Barely twenty years, eighteen to be very precise, separate these two series of images. The first hangs in a corridor that connects the great hall of the Oslo Opera House with its dance school. May 2004, “the new Opera”, as indicated above the photo, is still just a platform surrounded by port and industrial buildings. Anyone who wants to get close to the water would have to do it twice: a gigantic highway, dotted with interchanges, skirts the fjord at the bottom of which the Norwegian capital has developed. In a photo taken two years later, the building is taking shape, but still at the heart of a road junction.
The second series has been on display since mid-September, two subway stations away, in the former Edvard Munch Museum, where The Scream, by the famous Norwegian painter, had been stolen. The triennial of architecture and urbanism celebrates its eighthme edition, until October 30. On the walls of one of the rooms, a series of sixteen panels, texts and 3D projections show children with their feet in the water, landing net in hand, together with adults who, when they are not fishing or kayaking, with the confident head, in a bathing suit, towards the sea, a paddle board under his arm. It is no longer a truck or a motorway, but a great promenade, houses with large balconies, obviously bright offices, cafeterias with views of the Opera. The port cranes are barely visible in the distance.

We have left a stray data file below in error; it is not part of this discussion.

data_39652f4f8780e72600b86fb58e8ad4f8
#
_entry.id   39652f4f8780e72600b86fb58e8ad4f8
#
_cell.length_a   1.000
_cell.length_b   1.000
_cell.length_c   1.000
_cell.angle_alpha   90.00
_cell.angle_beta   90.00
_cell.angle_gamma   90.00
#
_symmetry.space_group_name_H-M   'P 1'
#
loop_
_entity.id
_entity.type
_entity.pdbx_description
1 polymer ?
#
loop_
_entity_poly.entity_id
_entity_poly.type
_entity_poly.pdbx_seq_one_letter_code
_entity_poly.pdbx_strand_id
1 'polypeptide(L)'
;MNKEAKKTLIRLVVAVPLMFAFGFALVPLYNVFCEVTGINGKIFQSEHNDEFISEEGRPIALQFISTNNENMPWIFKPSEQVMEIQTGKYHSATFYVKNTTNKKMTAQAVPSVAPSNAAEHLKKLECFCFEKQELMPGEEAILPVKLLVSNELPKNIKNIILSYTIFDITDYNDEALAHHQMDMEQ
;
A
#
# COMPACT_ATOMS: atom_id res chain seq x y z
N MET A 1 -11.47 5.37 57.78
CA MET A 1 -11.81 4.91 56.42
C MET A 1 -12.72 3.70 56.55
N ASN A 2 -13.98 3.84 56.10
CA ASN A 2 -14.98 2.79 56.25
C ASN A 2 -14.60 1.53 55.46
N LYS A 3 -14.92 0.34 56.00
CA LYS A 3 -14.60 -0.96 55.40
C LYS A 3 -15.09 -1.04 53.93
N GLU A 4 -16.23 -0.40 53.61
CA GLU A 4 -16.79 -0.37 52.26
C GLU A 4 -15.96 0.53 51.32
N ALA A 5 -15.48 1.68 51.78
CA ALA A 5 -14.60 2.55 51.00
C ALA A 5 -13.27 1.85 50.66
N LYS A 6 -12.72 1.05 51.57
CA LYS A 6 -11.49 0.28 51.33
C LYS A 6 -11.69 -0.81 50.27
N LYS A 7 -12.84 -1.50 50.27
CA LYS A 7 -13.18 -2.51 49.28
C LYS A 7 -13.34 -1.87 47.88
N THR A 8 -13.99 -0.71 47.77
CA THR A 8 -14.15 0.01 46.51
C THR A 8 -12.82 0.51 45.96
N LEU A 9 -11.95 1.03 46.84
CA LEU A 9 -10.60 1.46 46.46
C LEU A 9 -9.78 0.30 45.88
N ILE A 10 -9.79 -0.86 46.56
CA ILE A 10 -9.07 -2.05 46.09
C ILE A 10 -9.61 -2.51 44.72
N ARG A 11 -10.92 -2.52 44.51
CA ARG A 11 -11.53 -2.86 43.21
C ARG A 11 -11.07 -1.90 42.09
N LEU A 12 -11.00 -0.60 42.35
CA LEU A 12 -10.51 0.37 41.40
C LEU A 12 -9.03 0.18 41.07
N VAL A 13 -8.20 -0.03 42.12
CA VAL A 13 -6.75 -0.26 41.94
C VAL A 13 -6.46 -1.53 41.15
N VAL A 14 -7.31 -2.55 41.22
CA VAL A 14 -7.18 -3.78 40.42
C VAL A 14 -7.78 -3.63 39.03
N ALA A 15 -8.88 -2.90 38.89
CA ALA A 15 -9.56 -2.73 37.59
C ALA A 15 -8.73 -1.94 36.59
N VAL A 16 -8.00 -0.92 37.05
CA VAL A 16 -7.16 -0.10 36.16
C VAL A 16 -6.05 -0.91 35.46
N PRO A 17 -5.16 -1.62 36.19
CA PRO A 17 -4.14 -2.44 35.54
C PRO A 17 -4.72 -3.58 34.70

It is little, twenty years, when it comes to the development of a city. However, the contrast is striking. Because this second set of images represents what the immediate surroundings of the Oslo Opera House district could look like in a few years. At least, these are the sixteen projects in which HAV Eiendom, the company in charge of redeveloping the capital’s seafront, wants to support itself to draw the future face of Gronlikaia, where, to this day, containers are still being stacked.
With Filipstad across the bay, a major freight area and where ferries depart for northern Germany, it is one of the last districts promising sea change on the edge of the fjord. With the completion of these programs, Oslo, which has experienced unprecedented development for three decades, can boast of having regained ten kilometers of direct access to the sea.
On the scale of this city of 700,000 inhabitants (more than a million in the conurbation) wedged between the sea and the hills, this reconquest of the fjord – the sum of several projects, in fact – represents only 9,000 new homes among the 100,000 that could see the light here in 2050 But it is also, in the long term, 1.2 million square meters of offices, titanic works to bury a highway, the construction of an opera and great museums that now serve as a showcase for this “small capital of a small country” , who was looking for a place on the international stage.
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